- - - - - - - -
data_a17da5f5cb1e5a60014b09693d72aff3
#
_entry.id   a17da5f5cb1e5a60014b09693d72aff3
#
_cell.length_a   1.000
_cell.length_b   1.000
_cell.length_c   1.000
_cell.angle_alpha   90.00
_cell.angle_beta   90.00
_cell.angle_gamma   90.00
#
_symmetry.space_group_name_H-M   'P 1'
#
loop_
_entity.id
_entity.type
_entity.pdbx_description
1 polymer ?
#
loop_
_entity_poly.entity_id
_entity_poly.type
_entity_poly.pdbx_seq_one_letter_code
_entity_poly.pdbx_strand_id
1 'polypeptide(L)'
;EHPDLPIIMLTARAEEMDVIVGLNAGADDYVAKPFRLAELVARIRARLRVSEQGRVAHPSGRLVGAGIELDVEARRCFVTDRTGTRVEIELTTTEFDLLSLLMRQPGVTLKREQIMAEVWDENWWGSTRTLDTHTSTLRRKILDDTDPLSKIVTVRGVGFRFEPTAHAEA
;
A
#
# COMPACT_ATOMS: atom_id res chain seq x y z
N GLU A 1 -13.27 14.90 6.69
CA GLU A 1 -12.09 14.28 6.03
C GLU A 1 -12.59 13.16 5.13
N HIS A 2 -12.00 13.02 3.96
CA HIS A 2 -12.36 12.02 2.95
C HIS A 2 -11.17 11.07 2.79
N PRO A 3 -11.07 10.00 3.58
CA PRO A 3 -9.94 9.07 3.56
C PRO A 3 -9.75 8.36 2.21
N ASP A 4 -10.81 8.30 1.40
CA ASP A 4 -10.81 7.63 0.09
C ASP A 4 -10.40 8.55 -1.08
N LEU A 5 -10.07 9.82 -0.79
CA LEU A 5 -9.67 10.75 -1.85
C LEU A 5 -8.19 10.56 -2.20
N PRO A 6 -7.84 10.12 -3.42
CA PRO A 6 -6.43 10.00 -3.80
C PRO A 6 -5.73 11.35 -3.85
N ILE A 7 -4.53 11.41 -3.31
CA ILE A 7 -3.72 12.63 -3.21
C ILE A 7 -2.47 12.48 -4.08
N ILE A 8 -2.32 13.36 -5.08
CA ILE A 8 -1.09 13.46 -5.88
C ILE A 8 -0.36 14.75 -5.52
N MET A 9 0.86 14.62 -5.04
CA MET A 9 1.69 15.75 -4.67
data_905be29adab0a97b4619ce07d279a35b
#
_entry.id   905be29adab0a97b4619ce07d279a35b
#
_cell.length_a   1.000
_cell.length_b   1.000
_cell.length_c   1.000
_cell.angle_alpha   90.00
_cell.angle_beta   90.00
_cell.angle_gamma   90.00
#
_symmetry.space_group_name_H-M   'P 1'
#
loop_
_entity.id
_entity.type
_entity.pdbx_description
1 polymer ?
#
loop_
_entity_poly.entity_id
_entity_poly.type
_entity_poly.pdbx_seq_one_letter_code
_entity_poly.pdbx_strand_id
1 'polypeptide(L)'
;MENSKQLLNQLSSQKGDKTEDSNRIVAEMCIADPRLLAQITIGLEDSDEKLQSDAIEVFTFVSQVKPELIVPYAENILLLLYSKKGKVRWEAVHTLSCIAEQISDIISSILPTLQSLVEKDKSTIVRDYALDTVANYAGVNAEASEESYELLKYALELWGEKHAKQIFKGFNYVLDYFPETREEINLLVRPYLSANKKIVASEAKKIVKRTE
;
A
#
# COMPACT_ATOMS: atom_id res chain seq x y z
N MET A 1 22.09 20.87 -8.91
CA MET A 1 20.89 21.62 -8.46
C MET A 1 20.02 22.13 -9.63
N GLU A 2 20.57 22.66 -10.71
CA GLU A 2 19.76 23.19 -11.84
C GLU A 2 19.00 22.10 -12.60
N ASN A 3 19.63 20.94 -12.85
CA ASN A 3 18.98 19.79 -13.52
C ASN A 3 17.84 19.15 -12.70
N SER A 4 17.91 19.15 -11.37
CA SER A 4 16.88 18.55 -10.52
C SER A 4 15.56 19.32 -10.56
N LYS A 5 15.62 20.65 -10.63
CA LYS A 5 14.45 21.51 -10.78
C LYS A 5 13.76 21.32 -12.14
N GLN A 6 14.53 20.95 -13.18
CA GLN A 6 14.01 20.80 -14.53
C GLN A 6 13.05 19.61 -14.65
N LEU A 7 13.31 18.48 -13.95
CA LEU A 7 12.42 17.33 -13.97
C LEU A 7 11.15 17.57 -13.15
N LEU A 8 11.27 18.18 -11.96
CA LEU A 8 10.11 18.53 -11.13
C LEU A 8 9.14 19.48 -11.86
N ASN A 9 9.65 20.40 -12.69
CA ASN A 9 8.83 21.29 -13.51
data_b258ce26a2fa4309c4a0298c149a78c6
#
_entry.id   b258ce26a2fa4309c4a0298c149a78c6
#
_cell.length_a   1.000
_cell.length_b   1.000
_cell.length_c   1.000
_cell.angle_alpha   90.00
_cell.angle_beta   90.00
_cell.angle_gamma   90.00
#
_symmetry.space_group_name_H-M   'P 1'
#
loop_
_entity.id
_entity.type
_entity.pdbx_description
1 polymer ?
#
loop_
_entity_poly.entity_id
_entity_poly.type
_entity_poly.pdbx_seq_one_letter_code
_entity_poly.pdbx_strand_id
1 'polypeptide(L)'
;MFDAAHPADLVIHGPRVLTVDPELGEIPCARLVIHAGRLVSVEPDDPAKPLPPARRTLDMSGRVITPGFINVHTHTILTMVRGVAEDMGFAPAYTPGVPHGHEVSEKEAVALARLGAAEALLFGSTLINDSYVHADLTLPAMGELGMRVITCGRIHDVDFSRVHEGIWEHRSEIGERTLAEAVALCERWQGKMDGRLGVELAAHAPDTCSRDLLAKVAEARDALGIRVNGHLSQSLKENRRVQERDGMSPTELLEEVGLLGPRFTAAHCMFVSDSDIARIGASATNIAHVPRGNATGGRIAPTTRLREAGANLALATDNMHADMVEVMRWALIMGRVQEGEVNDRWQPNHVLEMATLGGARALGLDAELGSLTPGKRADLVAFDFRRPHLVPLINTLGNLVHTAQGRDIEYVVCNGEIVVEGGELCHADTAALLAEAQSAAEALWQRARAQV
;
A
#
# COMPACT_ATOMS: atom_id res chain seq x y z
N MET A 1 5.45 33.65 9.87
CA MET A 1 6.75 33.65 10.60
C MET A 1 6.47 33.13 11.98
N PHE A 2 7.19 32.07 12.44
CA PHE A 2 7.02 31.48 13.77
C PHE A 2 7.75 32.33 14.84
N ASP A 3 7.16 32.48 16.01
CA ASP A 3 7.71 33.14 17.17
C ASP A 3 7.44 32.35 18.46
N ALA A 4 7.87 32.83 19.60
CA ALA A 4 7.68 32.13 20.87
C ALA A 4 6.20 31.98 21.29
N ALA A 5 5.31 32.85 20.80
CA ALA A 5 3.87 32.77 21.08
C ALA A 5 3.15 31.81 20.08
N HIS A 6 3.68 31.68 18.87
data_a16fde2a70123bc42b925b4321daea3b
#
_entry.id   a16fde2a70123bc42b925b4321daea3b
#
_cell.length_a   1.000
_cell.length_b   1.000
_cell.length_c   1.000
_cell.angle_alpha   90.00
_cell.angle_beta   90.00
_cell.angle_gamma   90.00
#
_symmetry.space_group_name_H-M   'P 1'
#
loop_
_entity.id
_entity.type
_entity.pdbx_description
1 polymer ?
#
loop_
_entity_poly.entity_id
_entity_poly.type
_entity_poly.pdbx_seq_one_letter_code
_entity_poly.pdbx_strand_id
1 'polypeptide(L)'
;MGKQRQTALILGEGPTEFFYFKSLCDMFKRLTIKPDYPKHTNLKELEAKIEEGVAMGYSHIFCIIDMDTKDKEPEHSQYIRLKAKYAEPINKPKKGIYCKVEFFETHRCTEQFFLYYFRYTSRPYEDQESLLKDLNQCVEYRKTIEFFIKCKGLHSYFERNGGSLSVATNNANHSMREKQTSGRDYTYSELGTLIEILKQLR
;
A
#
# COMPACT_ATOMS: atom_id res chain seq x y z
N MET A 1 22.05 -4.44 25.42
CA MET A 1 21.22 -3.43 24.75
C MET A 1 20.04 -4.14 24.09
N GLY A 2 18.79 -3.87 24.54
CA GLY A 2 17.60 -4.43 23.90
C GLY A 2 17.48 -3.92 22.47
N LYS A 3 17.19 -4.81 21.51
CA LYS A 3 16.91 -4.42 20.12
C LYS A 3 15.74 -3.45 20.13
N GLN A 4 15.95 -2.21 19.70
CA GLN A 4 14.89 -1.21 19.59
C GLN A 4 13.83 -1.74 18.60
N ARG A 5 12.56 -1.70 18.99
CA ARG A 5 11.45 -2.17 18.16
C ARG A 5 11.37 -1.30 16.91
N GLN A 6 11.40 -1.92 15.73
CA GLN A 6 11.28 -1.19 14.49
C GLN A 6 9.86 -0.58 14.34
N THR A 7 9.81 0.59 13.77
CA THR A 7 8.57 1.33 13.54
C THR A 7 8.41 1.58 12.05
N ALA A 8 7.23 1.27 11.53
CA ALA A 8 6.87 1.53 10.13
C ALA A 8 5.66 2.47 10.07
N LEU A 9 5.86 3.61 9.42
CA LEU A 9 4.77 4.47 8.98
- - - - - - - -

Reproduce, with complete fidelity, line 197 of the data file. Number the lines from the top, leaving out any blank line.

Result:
C LYS A 3 15.74 -3.45 20.13